Within this, early research by Centre For Cities looked at how each city opted to specialise within its City Deal, with several cities – including Liverpool – choosing Low Carbon as one of its specialist areas.  Now, a report by the Green Alliance has been published which explicitly considers how the city deal is being used to drive low carbon growth.  In it, Liverpool wins particular praise for establishing low carbon manufacturing in the city, particularly through its support for the offshore wind sector.  Liverpool is also one of the cities praised for its focus on sustainable transport.

However, the report makes several suggestions for how cities can further improve their City Deal as a vehicle to improve their low carbon performance, with a particular eye on the upcoming second phase of City Deal, which will involve some of England’s mid-size cities.

In many ways, these recommendations mirror Low Carbon Liverpool’s own recommendations to Liverpool – that low carbon becomes a key driver across all strategic policy documents, in order to demonstrate it is a key economic driver and that, in turn, low carbon becomes embedded in all aspects of city growth, so as to be able create a consistent programme of carbon reduction – not just in the energy sector.

Only time will tell as to whether cities are capable of rising to the challenge that nation states have, thus far, failed to adequately meet.  However, I would suggest that in the City Deal, they have a potentially useful tool – which, on initial impressions, should deliver significant benefits in meeting this objective.

Visiting the 2012 European Green Capital: Vitoria-Gasteiz, Spain

Posted by Alex Nurse, Research Assistant, Low Carbon Liverpool project.

Last week, as part of the Low Carbon Liverpool research project, I visited Vitoria-Gasteiz, Spain.  Vitoria is the capital of the Basque Country, located some 40km south of Bilbao and this year has the honour of hosting the European Green Capital award. Image  The Green Capital award is given to cities who have demonstrated an ability to lead on environmental issues whilst showing a commitment to continuing this development – the award has previously been held by Stockholm and Hamburg.

I attended an event entitled ‘Greening European Cities’: a collective of NGOs with an interest in the environmental issues who meet each year in the respective European Green Capital.  We heard from representatives of Vitoria-Gasteiz and had several opportunities to explore the city.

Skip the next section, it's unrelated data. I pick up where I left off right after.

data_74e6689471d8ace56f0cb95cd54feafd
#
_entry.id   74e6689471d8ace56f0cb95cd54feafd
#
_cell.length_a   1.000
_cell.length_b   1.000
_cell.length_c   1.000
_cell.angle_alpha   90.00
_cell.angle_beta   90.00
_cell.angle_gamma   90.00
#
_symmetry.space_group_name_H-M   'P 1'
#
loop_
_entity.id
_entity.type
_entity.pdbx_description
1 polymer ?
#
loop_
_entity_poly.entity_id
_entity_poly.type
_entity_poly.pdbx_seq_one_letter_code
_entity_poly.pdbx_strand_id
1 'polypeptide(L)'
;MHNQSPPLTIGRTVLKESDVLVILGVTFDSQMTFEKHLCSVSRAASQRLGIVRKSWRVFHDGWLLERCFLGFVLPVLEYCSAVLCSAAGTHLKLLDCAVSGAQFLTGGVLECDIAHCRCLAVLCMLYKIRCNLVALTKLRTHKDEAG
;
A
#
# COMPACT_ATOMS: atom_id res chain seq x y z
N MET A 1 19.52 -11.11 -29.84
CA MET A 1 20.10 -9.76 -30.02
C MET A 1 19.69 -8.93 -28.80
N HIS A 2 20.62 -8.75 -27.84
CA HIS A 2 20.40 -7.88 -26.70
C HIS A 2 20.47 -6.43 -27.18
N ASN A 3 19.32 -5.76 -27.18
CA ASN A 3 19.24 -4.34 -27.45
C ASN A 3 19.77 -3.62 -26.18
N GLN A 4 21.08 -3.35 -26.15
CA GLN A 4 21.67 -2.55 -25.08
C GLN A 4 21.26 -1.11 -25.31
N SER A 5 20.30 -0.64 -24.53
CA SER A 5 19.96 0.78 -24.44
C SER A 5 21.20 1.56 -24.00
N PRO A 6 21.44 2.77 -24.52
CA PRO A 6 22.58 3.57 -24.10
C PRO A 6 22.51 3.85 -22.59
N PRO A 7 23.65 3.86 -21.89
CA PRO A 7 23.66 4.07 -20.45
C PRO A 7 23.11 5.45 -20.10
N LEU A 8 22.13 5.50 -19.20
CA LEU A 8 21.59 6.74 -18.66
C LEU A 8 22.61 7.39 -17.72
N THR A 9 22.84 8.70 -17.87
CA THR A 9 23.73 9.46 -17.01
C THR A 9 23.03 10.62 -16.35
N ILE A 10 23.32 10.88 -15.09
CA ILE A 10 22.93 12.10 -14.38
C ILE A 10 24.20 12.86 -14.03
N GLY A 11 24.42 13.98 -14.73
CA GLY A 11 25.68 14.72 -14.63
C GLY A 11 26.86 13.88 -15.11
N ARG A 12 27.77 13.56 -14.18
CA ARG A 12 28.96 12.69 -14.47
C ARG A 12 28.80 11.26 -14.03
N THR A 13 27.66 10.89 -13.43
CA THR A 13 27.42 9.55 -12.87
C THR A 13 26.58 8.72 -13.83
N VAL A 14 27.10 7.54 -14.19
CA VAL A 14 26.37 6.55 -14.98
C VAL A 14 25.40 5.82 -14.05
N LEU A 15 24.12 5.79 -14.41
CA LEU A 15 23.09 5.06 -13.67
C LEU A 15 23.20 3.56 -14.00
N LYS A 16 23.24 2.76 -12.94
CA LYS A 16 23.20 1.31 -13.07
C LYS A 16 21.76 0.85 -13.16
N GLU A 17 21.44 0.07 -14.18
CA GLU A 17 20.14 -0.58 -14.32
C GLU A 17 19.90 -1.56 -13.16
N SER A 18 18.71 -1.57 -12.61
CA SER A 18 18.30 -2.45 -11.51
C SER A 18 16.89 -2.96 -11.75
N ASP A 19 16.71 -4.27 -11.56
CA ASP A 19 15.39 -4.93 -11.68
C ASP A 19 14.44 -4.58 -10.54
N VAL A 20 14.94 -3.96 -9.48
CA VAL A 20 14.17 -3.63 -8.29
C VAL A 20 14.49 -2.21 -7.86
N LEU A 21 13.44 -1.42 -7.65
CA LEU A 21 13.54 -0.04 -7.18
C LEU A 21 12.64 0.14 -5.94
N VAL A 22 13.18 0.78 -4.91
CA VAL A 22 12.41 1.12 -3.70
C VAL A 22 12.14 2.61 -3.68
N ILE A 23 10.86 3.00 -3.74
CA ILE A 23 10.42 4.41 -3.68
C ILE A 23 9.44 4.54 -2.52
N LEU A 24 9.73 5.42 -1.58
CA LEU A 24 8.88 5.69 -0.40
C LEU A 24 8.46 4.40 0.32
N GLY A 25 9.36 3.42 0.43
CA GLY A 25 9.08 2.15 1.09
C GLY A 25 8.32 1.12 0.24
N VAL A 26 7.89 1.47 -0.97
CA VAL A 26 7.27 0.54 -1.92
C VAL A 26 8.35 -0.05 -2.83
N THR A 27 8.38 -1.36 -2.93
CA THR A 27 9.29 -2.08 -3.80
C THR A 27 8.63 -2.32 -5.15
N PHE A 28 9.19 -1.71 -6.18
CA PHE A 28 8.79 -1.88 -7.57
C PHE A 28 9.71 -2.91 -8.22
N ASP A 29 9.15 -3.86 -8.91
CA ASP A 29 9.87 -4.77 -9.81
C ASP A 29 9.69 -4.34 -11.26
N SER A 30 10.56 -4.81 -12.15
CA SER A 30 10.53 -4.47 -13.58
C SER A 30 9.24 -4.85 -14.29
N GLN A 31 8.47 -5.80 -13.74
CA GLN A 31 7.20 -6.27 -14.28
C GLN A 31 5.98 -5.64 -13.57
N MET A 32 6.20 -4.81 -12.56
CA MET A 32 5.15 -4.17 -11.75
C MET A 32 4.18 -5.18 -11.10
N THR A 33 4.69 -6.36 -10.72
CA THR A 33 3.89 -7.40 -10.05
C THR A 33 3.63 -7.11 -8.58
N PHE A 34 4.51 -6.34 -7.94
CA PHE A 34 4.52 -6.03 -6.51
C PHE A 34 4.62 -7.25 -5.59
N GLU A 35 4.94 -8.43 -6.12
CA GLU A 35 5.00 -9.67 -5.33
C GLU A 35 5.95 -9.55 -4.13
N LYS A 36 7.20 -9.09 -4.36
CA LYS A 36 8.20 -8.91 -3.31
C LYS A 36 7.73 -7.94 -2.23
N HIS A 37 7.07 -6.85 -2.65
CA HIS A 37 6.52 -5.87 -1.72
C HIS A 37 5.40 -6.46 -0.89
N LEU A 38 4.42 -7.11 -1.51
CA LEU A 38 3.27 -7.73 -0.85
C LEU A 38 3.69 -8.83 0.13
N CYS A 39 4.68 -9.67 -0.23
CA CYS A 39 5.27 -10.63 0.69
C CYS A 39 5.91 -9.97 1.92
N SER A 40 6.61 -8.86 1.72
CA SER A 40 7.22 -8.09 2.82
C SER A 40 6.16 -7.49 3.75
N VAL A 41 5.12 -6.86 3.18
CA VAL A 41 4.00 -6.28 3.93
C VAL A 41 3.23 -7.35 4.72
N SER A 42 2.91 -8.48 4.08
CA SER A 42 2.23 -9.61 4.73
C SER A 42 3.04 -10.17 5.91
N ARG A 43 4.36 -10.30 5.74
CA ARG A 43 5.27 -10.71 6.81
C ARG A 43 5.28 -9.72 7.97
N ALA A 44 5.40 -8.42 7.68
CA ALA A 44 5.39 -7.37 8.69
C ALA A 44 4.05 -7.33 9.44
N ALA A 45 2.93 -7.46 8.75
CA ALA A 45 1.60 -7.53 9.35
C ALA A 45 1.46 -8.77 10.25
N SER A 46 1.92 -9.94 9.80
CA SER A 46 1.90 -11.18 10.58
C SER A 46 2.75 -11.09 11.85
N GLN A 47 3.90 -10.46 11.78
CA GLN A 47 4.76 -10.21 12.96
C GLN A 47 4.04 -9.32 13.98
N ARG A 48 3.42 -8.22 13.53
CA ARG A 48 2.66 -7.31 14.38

What shone through was that Vitoria-Gasteiz is a very well planned, compact city.  For 30 years planners have emphasised the need for good transport links, coupled with easy access to amenities.  By way of illustrating this, almost all of Vitoria-Gasteiz’s 240,000 residents live within 300m of key amenities (including shops, schools and hospitals). Image However the most striking point is the fact that a resident living on the very edge of Vitoria-Gasteiz has to travel only 3km to reach the city centre (a 40 minute walk, 10 minute cycle, or 5 minutes by one of Vitoria-Gasteiz’s trams or buses).  This would be the equivalent of the edge of Liverpool being located in Sefton Park.

However, after visiting the town centre, and speaking to residents it became evident that Vitoria-Gasteiz was a city that was struggling to reconcile the commitments that were made to the Green Capital year with the financial downturn which has enveloped Spain in recent times.  Although the reasons why the city won were evident, and logos in store fronts indicated a wealth of citizen support and pride, there was little by way of celebrating or engaging with the visiting public.  This could lead to Vitoria-Gasteiz being dubbed ‘The Austerity Green Capital’.

Nonetheless, I think Vitoria-Gasteiz has some key lessons to those who wish to study the city and to develop low carbon futures.  The central role of the citizen, effective multi-modal public transport and the ease of access to amenities could be held up as a model for how to develop future cities even if the financial downturn has prevented Vitoria-Gasteiz from celebrating its time in the spotlight as much as they might have liked.